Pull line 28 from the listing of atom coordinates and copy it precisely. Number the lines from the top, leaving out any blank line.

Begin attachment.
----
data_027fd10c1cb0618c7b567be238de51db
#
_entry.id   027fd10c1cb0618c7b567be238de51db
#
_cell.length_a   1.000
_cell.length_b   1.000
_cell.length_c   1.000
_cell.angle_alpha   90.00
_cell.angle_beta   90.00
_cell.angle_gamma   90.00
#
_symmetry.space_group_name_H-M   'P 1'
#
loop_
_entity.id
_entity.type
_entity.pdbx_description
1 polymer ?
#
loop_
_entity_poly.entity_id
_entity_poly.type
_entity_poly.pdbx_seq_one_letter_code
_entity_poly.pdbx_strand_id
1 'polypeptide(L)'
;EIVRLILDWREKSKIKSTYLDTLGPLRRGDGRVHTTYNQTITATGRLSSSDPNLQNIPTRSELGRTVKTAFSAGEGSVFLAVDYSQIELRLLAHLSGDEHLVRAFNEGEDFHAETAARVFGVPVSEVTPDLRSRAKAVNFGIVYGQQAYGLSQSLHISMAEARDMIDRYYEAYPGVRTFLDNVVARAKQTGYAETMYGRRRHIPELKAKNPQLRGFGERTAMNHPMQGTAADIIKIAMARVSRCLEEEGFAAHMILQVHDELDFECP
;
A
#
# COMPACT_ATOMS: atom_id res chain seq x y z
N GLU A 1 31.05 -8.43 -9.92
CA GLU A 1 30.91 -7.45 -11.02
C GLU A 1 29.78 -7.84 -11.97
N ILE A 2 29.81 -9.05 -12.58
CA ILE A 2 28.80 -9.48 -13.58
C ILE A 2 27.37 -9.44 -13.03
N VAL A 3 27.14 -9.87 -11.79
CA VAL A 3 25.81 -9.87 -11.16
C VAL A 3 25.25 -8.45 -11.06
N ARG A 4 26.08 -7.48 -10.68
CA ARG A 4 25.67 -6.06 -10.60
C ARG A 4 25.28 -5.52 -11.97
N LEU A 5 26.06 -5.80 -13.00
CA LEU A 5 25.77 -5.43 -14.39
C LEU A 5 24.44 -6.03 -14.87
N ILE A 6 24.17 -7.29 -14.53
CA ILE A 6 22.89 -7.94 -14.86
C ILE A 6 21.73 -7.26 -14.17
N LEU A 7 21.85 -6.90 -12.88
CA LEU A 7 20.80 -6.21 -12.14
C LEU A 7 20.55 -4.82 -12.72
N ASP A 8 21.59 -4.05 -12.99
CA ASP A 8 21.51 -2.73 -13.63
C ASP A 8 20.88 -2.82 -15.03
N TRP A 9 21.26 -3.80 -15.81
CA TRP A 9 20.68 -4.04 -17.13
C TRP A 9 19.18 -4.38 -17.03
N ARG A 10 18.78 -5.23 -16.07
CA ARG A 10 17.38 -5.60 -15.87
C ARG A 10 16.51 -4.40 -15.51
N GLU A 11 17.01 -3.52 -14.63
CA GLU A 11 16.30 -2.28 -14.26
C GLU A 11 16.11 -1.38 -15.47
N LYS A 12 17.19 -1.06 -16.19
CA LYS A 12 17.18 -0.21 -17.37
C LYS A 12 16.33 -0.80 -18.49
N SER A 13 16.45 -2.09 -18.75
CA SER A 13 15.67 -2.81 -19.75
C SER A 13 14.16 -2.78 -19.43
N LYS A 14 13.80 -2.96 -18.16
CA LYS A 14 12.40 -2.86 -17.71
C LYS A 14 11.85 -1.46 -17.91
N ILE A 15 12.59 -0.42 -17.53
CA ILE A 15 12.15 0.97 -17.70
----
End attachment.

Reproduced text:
A